That South Korea is one of the most friendly countries towards cryptocurrencies is widely known, so it is not surprising that the country's central bank has decided to set up a task force that will deal with assessing the possibility of issuing a CBDC, in practice a cryptocurrency guaranteed by the central bank itself.
2019 was the year in which governments' attention to the encrypted currencies exploded, but this attention did not translate into a customs clearance for these instruments but in the launch of research and experiments on coins guaranteed by the institutions .
It did not surprise anyone to find out that in the document on monetary policy for 2020, released today, the South Korean central bank laid the foundations for a complete examination of the impact that the issue of a CBDC could have on the country's economy ; the really interesting thing, however, is that within this initiative there is also a recruitment program through which the central bank aims to hire the country's leading cryptography experts.
This aspect denotes the seriousness of the South Korean institutions, while in Europe this type of work is often entrusted to economists, including those of fame, who however have little or no knowledge of cryptography, in South Korea such research will be entrusted to experts in the sector, such as right and natural that it is; at the same time, the South Korean central bank aims to coordinate with the BIS (that which, simplifying, is called the central bank of central banks) to open a discussion on the regulations necessary to regulate the cryptographic ecosystem at a global level.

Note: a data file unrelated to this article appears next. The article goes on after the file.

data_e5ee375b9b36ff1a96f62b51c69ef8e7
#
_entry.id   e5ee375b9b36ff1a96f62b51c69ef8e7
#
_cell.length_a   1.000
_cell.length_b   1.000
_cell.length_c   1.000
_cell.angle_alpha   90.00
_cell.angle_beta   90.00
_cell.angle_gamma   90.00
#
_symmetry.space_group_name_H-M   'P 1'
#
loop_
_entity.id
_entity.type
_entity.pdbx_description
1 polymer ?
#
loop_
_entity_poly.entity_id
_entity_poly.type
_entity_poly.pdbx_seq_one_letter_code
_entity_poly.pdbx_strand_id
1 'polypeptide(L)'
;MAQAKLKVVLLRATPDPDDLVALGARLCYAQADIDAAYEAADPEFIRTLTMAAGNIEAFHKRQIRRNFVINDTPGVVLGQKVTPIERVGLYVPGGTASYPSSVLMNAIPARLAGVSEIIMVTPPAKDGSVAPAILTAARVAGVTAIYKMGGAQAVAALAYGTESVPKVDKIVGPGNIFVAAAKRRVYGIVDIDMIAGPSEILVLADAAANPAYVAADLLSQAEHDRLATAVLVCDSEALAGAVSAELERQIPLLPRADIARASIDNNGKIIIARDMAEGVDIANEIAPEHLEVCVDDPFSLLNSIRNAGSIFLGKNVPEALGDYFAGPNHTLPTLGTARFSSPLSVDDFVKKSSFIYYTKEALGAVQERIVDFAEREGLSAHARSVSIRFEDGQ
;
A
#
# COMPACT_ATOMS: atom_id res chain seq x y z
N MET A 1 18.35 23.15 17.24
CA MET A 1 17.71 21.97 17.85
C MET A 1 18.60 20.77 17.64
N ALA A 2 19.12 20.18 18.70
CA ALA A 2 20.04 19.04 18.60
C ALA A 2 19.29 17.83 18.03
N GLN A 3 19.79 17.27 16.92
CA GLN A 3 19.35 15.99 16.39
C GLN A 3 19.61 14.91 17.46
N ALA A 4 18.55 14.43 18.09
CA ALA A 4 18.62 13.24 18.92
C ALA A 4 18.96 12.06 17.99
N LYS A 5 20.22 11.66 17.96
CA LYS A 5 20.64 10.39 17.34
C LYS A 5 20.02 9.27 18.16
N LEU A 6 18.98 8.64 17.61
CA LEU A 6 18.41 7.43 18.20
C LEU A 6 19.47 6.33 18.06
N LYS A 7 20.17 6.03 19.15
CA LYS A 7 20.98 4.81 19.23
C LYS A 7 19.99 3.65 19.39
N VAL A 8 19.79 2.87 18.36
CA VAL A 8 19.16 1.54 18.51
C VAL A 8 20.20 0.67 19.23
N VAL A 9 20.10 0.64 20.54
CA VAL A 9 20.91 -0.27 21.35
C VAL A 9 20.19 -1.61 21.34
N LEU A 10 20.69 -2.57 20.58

Another interesting aspect concerns the fact that as early as January of this year the South Korean central bank had declared that it had carefully examined the possible benefits of issuing a CBDC concluding that there were no valid reasons to move in this direction; these conclusions, however, more closely concerned the issue of a cryptographic currency whose use would have been extended to the whole population, currently it seems that many global institutions, such as the South Korean central bank itself, have oriented themselves to explore the impact caused from the issue of a CBDC whose use would remain the exclusive prerogative of the same institutions and large qualified financial operators.
The idea is therefore to issue a CBDC whose use would remain limited to the movement of large volumes of money internationally, reducing costs and bureaucracy; we will see how things will evolve, the feeling is however that the 1920s that are about to begin will mark the definitive transition to the crypto-economy and that, over time, in the end, not only will the CBDC be issued but they will also inevitably replace the money as we have always known it.